Community property laws protect stay-at-home moms

Women who have sacrificed their careers to raise families are often at a disadvantage when they divorce, but they are better protected in states like California that have community property laws. While most states require marital property to be divided equitably, it must be divided equally in states with community property laws. This subtle distinction can be crucial in divorce cases involving stay-at-home moms because what is equitable in these situations is open to interpretation.

This kind of situation is quite common as one in four American mothers still choose to stay home and raise their children rather than pursuing careers. This choice can have a profound effect when mothers divorce after decades of marriage as opportunities are often limited for those who venture out into the workforce later in life. This means that the outcome of property division and spousal support negotiations becomes far more significant.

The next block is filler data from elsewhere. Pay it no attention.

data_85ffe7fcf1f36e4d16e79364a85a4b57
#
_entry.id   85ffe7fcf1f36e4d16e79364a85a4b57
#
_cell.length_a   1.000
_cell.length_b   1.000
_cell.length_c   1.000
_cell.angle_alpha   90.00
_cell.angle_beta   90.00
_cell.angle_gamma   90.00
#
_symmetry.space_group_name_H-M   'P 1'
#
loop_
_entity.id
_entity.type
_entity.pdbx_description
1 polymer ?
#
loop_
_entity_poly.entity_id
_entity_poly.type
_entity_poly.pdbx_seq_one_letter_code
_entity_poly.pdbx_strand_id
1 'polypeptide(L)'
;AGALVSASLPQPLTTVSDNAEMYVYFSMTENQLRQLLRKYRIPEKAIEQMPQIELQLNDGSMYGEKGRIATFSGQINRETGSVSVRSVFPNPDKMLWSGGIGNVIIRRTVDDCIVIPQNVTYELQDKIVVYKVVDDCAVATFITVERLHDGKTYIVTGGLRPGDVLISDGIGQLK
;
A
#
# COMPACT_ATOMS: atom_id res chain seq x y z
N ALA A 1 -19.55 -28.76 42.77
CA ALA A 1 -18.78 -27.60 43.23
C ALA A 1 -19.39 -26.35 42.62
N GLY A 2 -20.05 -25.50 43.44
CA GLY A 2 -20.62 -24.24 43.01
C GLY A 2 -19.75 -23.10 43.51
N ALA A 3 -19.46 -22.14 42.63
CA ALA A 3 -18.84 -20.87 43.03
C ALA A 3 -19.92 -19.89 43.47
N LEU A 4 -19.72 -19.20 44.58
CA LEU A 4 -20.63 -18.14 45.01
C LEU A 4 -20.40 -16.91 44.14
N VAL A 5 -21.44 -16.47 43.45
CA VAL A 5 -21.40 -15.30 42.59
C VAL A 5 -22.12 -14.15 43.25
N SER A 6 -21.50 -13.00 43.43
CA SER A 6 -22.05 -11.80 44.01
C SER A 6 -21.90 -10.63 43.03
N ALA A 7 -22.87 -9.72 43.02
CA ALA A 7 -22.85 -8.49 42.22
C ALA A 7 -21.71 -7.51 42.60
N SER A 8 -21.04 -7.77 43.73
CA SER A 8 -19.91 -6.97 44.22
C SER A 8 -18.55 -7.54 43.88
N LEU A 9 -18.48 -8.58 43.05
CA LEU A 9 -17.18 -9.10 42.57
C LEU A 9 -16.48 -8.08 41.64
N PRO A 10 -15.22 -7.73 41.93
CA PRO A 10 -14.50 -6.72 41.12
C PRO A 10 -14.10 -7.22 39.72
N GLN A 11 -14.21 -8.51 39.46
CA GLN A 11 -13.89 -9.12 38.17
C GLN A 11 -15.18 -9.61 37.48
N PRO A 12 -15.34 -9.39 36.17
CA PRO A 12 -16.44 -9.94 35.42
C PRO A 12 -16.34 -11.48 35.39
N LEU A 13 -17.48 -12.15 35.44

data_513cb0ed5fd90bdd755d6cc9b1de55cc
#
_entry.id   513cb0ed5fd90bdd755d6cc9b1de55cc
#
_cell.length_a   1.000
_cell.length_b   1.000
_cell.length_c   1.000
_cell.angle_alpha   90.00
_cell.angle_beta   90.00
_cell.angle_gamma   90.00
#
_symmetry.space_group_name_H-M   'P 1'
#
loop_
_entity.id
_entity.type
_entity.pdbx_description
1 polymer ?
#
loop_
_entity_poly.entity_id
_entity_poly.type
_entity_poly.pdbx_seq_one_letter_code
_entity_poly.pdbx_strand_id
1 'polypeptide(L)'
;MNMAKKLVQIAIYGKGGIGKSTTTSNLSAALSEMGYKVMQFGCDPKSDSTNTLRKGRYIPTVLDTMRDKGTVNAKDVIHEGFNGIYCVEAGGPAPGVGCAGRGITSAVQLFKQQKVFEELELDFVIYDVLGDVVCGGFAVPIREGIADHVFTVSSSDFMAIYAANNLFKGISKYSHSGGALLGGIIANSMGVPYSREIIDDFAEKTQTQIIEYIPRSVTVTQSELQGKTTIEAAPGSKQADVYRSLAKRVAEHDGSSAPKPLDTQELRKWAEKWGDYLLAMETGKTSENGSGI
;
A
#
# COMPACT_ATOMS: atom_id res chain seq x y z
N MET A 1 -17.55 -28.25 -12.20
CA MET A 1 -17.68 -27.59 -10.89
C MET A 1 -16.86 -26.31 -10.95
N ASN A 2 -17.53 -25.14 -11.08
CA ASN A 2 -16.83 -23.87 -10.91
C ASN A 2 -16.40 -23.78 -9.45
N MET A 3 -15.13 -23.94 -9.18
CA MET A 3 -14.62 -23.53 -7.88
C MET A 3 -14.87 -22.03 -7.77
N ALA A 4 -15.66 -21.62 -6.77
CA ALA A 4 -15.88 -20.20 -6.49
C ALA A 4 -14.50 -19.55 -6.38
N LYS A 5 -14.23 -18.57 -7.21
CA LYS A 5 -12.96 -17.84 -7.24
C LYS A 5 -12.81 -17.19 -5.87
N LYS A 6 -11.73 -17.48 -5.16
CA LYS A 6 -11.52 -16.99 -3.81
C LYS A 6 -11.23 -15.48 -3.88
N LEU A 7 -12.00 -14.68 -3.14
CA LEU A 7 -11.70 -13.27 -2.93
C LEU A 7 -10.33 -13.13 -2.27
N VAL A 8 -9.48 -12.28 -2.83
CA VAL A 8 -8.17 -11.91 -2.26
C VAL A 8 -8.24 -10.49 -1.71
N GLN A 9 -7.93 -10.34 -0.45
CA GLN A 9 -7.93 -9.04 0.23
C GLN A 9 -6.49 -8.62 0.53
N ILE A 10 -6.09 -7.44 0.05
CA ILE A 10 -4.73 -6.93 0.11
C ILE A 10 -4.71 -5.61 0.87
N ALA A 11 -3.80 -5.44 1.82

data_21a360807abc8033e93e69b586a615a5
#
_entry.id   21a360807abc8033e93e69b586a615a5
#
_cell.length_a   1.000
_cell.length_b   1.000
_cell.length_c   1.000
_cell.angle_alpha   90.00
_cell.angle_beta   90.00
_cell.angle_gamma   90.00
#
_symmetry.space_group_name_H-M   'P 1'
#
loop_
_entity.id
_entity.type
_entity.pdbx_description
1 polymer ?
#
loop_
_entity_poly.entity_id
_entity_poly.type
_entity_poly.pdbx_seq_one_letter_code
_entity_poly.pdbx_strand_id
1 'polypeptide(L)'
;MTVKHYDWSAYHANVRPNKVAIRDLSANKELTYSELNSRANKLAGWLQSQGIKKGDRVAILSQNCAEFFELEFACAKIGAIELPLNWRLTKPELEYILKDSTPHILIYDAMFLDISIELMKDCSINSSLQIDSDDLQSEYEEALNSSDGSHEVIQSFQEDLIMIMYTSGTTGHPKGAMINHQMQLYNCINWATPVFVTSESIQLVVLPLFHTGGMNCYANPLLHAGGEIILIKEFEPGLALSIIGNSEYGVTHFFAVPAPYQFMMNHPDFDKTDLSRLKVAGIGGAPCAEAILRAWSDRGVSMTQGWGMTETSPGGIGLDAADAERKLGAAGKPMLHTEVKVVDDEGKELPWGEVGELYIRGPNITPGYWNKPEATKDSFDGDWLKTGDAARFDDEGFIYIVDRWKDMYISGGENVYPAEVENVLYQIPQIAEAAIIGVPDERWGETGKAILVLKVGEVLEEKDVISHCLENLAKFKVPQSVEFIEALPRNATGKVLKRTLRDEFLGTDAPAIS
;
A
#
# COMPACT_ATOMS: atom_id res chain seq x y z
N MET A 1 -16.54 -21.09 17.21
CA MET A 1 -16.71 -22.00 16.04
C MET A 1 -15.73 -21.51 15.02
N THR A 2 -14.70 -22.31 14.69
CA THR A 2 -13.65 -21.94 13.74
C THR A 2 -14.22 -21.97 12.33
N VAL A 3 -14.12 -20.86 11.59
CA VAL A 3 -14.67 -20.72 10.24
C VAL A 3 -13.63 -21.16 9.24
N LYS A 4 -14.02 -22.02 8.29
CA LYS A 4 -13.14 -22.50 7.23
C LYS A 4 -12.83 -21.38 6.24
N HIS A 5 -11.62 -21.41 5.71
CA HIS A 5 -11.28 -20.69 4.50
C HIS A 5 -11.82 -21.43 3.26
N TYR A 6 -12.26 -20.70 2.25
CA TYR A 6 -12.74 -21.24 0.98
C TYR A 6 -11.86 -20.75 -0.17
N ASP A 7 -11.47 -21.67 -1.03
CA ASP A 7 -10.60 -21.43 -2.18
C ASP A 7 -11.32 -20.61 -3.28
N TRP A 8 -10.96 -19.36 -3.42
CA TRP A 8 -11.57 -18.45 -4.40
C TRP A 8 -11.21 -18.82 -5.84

Research reveals that divorcing stay-at-home mothers in equitable distribution states do not fare as well as they do in parts of the country with community property laws. They are rarely awarded half of the marital estate and seldom receive long-term alimony. Experts say that this disparity is a reflection of social attitudes that are still deeply rooted in the traditional gender roles of breadwinner and homemaker.

While stay-at-home mothers may have a stronger legal position in states like California, alimony can still be a contentious issue when couples divorce. Attorneys may suggest that couples take a proactive approach to this issue and enter into prenuptial or postnuptial agreements when decisions are made about which spouse will go to work and which spouse will stay home. Having such an agreement in place may prevent costly and public court battles and might help marriages to endure by eliminating the suspicion and fear that often undermines them.

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